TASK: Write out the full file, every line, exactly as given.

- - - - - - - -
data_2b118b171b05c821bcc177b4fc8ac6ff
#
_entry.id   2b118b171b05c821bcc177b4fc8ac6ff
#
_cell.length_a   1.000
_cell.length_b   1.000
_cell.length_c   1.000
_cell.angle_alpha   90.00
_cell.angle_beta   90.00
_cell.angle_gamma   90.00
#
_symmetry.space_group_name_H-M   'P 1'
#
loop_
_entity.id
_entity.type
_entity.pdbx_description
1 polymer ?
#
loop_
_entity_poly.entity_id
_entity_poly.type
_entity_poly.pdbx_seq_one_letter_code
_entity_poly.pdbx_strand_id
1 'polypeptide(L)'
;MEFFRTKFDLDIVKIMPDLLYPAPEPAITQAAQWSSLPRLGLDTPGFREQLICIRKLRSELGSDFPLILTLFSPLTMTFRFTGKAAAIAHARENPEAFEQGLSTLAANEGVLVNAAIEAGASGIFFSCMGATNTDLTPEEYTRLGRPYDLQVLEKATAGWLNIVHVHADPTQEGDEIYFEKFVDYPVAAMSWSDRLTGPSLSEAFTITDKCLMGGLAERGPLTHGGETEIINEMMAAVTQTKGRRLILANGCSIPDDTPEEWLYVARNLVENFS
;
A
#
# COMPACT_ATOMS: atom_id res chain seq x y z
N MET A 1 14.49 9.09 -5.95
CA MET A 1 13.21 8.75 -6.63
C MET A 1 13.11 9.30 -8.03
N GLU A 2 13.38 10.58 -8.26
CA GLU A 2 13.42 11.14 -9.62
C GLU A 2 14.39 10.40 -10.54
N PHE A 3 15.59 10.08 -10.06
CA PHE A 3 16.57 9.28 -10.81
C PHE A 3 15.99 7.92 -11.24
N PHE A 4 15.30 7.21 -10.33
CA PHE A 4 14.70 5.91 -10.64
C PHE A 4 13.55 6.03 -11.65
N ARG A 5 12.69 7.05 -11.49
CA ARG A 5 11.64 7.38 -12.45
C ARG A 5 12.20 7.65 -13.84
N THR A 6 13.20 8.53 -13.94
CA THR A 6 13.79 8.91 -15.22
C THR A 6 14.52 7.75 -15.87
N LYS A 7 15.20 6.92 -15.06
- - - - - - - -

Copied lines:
data_2b118b171b05c821bcc177b4fc8ac6ff
#
_entry.id   2b118b171b05c821bcc177b4fc8ac6ff
#
_cell.length_a   1.000
_cell.length_b   1.000
_cell.length_c   1.000
_cell.angle_alpha   90.00
_cell.angle_beta   90.00
_cell.angle_gamma   90.00
#
_symmetry.space_group_name_H-M   'P 1'
#
loop_
_entity.id
_entity.type
_entity.pdbx_description
1 polymer ?
#
loop_
_entity_poly.entity_id
_entity_poly.type
_entity_poly.pdbx_seq_one_letter_code
_entity_poly.pdbx_strand_id
1 'polypeptide(L)'
;MEFFRTKFDLDIVKIMPDLLYPAPEPAITQAAQWSSLPRLGLDTPGFREQLICIRKLRSELGSDFPLILTLFSPLTMTFRFTGKAAAIAHARENPEAFEQGLSTLAANEGVLVNAAIEAGASGIFFSCMGATNTDLTPEEYTRLGRPYDLQVLEKATAGWLNIVHVHADPTQEGDEIYFEKFVDYPVAAMSWSDRLTGPSLSEAFTITDKCLMGGLAERGPLTHGGETEIINEMMAAVTQTKGRRLILANGCSIPDDTPEEWLYVARNLVENFS
;
A
#
# COMPACT_ATOMS: atom_id res chain seq x y z
N MET A 1 14.49 9.09 -5.95
CA MET A 1 13.21 8.75 -6.63
C MET A 1 13.11 9.30 -8.03
N GLU A 2 13.38 10.58 -8.26
CA GLU A 2 13.42 11.14 -9.62
C GLU A 2 14.39 10.40 -10.54
N PHE A 3 15.59 10.08 -10.06
CA PHE A 3 16.57 9.28 -10.81
C PHE A 3 15.99 7.92 -11.24
N PHE A 4 15.30 7.21 -10.33
CA PHE A 4 14.70 5.91 -10.64
C PHE A 4 13.55 6.03 -11.65
N ARG A 5 12.69 7.05 -11.49
CA ARG A 5 11.64 7.38 -12.45
C ARG A 5 12.20 7.65 -13.84
N THR A 6 13.20 8.53 -13.94
CA THR A 6 13.79 8.91 -15.22
C THR A 6 14.52 7.75 -15.87
N LYS A 7 15.20 6.92 -15.06